7 Epic Time Investments You Can Make in Your Business
Today, I think we should discuss time. Specifically ways to invest your time that will have epic effects on your brand and the way you do business.
I want to share seven areas that I’ve invested major time in and I hope you’ll stick with me as I explain the multiple benefits and applications of each area. I really think making these time investments can help any freelancer, infopreneur, blogger, or solopreneur . . . but if you disagree with me by the end of the list, just know I was under the influence of a long IKEA trip (by myself) when I thought this up . . . and no one should be held responsible for what they scheme up by the end of a 3-hour IKEA marathon. No one.
1. Making videos. Even though I hated being in front of the camera when I first started.
As an introvert with unruly hair, I thought it wise to stay off-screen for most of my life. But, with the way the Internet evolves and explodes every single day, I thought it unwise to not try multiple forms of media. If you run an Internet business like I do, then my #1 rule for us is:
Once you arrive, don’t stay at your destination too long; you have to set a new course.”
Whatever goal you’re setting right now, once you hit it, celebrate, have a Martin Scorsese marathon, play some Scrabble and drop Z’s and X’s and J’s on your opponent, then set a new course. Even if your new course is taking your current project to the next level. Trying to apply IRL (in real life) speed to an online business is like trying to apply tortoise speed to the hare. Wait. Bad example. The tortoise beat the hare . . . but you get what I mean.
Area #1: Make some videos, yo. All the videos.
- Videos increase the chances of people on the Internet finding you.
- They take your brand to the next level of helpfulness.
- They attract people who are prone to get a little lost in too much text.
- They allow you to communicate certain things (tutorials, deep thoughts, etc.) more effectively than screenshots or words that don’t come with tones or facial expressions.
- You can get out your thoughts faster when you speak (on video) than you can in text.
Try: G+ Hangouts On Air, YouTube tutorials, screencasts of your computer screen, recorded presentations, or any other type of video that helps you communicate with your ideal audience.
2. Writing a book.
Let me tell you about the hardest thing I’ve ever done professionally. And the second hardest thing I’ve ever done professionally. It’s the same darn thing. Writing a book.
One was a physical 200-page manual and the next one was a 200+ page digital book. I just want to be honest with you here. THEY WERE NOT EASY TO CREATE. At all. But, I don’t want that to scare you off from it. Writing that first book is probably the best thing I’ve ever done for my business.
Do tell us why, Regina.”
I will, my friend. I will.
Even though I feel my writing has changed + grown so much since my first book (so yeah, it’s a little painful when I read it), I’ve been able to use that book for IRL classes and its organization and information seem to truly make a difference for people who are just getting started in business. I’ve been able to take some of the book’s content and make blog posts out of it; I’ve been able to modify some of the book’s sections and make them more specific for certain industries . . . then include them as content in my online classes and products.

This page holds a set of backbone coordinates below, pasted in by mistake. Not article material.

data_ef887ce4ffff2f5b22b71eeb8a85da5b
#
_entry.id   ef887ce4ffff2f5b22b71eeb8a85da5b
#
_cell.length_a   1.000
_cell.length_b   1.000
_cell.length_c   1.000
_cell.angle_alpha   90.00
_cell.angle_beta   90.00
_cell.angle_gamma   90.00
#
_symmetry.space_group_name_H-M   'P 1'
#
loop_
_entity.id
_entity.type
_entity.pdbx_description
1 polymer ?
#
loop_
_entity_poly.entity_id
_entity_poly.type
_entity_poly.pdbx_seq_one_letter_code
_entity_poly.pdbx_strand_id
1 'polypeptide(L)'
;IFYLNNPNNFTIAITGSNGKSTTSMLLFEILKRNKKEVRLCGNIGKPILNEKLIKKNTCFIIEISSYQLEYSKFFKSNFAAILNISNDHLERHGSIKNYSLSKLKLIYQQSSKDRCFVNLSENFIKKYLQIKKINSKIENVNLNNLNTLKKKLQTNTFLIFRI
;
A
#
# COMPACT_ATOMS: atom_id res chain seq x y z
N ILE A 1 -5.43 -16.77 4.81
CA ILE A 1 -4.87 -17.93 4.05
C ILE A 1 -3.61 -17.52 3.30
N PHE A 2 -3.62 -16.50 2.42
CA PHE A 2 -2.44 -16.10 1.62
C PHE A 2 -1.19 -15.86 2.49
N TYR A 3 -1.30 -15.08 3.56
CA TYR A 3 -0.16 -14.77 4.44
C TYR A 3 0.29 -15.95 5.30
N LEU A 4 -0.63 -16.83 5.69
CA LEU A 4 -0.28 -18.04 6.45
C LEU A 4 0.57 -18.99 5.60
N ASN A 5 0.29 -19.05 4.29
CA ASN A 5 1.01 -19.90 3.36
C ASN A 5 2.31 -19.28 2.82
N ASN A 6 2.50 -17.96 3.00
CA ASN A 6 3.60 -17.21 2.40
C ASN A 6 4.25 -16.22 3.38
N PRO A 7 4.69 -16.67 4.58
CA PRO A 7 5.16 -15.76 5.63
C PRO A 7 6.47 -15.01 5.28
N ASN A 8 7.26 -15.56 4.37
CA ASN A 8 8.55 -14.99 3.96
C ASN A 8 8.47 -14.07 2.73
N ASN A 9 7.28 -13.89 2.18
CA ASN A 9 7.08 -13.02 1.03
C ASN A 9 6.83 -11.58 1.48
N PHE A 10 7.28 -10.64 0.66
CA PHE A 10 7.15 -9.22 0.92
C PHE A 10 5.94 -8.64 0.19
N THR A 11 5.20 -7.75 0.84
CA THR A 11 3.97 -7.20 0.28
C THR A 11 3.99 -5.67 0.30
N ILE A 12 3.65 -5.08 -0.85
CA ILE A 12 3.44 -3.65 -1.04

Oh, and it’s made a little money over the last year or so.
Area #2: Invest some (serious) time in writing a book.
- Writing a book will force you to create lots of content. Whether you give it away for free or charge for it, the amount of content you have to work with and form into different things will be worth it. You feel me? I know you feel me.
- Your book makes you look legit. Straight up. It just looks sooooo legit that you have a book in your niche/genre/area.
- Your book can help you make income. You can sell it solo, or bundled with other materials, or as a part of your workshop, or packaged with a baby tiger that you ship to my house. Seriously. I want a baby tiger. Please say I’m not the only one. And yes, I realize it’s not 100% legal or whatever.
- Writing a book is just such a milestone that I truly believe you will experience a mindset shift after you’ve completed it. You’ll see your business and yourself differently.
3. Learning doc layout + design.
If information is your game (infopreneurs, bloggers, authors, coaches) or if you’ll be sending your clients documents (freelancers), then learning how to lay out and design attractive documents is key. I invested time into learning Adobe InDesign at first. I could tell that it was going to take a bit more time to master than I had to spare in the moment, so I instead invested time in learning Apple Pages. Best decision ever.
Now I’m able to create workbooks (like the ones you see above) that don’t take forever to prepare and publish.
Area #3: Learn how to lay out documents in the program of your choice.
- You’ll be able to quickly create documents to add value to your content (checklists, media kits, guides, etc.).